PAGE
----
Pixar have a habit of constantly releasing critically acclaimed hits, and their latest venture, could prove to be their greatest triumph yet. It’s taken Coco a few months to arrive on these shores, but the wait has been worth it.
The Day of the Dead, is our main focus here, the Mexican holiday in which people come together to celebrate the lives of the members of their family who have passed away. Miguel, our young protagonist, yearns to be a musician, but due to a complicated family history, the art of music, in any form, has been prohibited in the family. But in his attempts to emulate his idol, Ernesto de la Cruz,, the greatest musician of his time, Miguel finds himself trapped in the Land of the Dead, seeking his hero for a way out.
Considering the theme of film is pretty morbid, the movie itself is surprisingly vivid! It is probably one of the most resplendent settings in any Pixar movie, with the festival ambiance providing a fantastic backdrop to the story. The visuals are stunning, and has some of the best animation the studio have produced.
Pixar movies are always an emotional ride, and Coco delivers. The recurring themes of death, grief and family are mentioned throughout the film. So it’s not too much of a surprise that there is a certain level of poignancy to the plot. But the final third of Coco is so well done, it should move most people to some degree! Without spoiling, it packs a punch!
The cast are thoroughly enjoyable. Hector, a charming, witty trickster who accompanies Miguel on his journey is a wonderful character, he’s just not there for comic relief though, his story arc plays out to perfection. Ernesto, our pompous superstar, is just about the right level of irritation & arrogance! Considering there are two sets of families, one alive, one passed away, there is an abundance of names and faces, not all of whom are important to the plot. But it plays a vital role in pushing through its message about family.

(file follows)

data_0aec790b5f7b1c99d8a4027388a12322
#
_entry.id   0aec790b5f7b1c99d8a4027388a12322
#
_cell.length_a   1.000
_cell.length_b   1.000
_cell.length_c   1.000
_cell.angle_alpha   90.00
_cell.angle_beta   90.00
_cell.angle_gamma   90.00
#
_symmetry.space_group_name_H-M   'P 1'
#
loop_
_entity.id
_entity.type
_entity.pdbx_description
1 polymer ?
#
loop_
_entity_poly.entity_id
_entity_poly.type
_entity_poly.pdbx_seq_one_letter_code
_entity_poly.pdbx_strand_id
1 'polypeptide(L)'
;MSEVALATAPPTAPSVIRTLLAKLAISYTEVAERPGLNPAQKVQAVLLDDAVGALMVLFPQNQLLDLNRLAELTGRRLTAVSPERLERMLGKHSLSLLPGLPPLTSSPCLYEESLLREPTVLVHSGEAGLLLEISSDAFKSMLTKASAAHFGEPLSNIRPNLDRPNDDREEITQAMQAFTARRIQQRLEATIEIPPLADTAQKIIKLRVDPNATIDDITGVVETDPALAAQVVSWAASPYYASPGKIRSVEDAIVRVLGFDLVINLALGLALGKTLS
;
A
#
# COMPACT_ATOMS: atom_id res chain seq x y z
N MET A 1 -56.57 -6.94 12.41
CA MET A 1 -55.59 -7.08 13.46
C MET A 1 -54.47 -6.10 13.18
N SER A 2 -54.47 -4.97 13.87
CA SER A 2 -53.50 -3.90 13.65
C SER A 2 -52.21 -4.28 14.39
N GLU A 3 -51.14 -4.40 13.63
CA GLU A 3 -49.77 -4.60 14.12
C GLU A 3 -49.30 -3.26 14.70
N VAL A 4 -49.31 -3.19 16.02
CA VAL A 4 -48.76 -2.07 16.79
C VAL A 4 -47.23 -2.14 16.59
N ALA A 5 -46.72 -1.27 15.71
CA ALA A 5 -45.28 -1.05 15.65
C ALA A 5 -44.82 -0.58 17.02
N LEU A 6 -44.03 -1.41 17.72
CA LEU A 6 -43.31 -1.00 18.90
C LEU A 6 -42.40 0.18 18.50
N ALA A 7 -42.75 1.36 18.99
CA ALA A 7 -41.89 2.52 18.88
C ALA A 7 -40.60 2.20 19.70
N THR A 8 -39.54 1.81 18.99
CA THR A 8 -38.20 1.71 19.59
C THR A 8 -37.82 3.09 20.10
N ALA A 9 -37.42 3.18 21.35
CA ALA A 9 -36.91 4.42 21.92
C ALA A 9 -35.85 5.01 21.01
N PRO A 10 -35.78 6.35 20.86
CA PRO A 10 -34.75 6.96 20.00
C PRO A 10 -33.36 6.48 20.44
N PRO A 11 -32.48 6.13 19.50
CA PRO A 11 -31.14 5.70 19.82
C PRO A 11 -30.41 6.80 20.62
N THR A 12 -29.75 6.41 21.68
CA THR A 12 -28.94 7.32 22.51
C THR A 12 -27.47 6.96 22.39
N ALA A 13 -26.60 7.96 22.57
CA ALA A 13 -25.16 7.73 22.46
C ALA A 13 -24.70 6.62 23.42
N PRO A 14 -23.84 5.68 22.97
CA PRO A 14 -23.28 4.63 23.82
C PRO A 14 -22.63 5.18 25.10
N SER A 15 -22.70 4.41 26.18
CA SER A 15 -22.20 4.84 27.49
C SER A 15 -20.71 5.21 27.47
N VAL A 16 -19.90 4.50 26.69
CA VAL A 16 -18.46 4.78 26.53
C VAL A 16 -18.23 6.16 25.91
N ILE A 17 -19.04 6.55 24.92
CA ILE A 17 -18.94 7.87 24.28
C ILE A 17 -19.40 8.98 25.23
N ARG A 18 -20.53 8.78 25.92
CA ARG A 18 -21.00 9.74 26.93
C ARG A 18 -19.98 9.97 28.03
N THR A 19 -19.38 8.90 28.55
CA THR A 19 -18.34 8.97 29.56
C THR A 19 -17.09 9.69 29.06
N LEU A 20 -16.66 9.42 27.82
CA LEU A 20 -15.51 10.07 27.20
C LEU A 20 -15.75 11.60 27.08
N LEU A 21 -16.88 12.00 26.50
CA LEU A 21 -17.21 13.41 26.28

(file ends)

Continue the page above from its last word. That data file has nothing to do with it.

With it being a Disney production, the musical score will always be a crucial factor. With Coco, the soundtrack delivers a wonderful blend of music, will the effervescent flamenco/latino party rhymes, to the sombre melodies. ‘Remember Me’, the recurring track that plays throughout, not only carries a great level of poignancy, it also plays a vital role within the film.
Regarding negatives, there really isn’t much to say against it, but if you were to knit pick, the opening 1/3 is rather slow to kick on. It’s really not too clear where the movie is going with things, but the remainder of Coco is so good, you’ll let that go. Also, there really isn’t a villain in the film, it doesn’t really hurt the enjoyment, but if you like a movie with a clear antagonist, this may bug you a bit.
That being said, these are very minor flaws in what is already one of the candidate for film of the year! A sure winner for the Oscar for best animation!
The Force Awakens was a nostalgic action packed throwback, that helped the franchise get back on track, following the thoroughly underwhelming Prequel trilogy from the Early 00’s. Since then, we’ve also had the well acclaimed spin-off, Rogue One. So expectations were sky high for the latest instalment in the saga, Episode VIII, The Last Jedi.
One of the biggest criticism of TFA was the fact it stuck pretty close to its guns, and essentially, it was a rehash of the story from A New Hope, with a fresh coat of paint. In all fairness, it was a safety first approach, but it payed off, but with the sequel, the studio would have to be brave and shake things up. To keep this spoiler free, this review will be pretty concise!
TLJ carries on straight after the end of TFA, as Rey (Daisy Ridley) tracks down the reclusive Luke Skywalker (Mark Hamill). In search for the guidance she requires to help the resistance fight off the imminent threat of the First Order, led by Supreme Leader Snoke (Andy Serkis), and a bemused Kylo Ren (Adam Driver), having suffered a shock defeat at the hands of Rey last time around.
What TLJ does right, it does supremely well. The space battles as always are stunning to watch, the opening scenes of the resistance taking down a dreadnought, not only shows us the underdog nature of this war, but also the morbid consequences that follow even after the battle has been won. The final act, that takes place on the salt plains of Crait is a visual treat. Star Wars is a franchise that rarely uses blood, so the red marks left on the surface of the plains makes it a great method to show the brutality of the situation without resorting to the red stuff!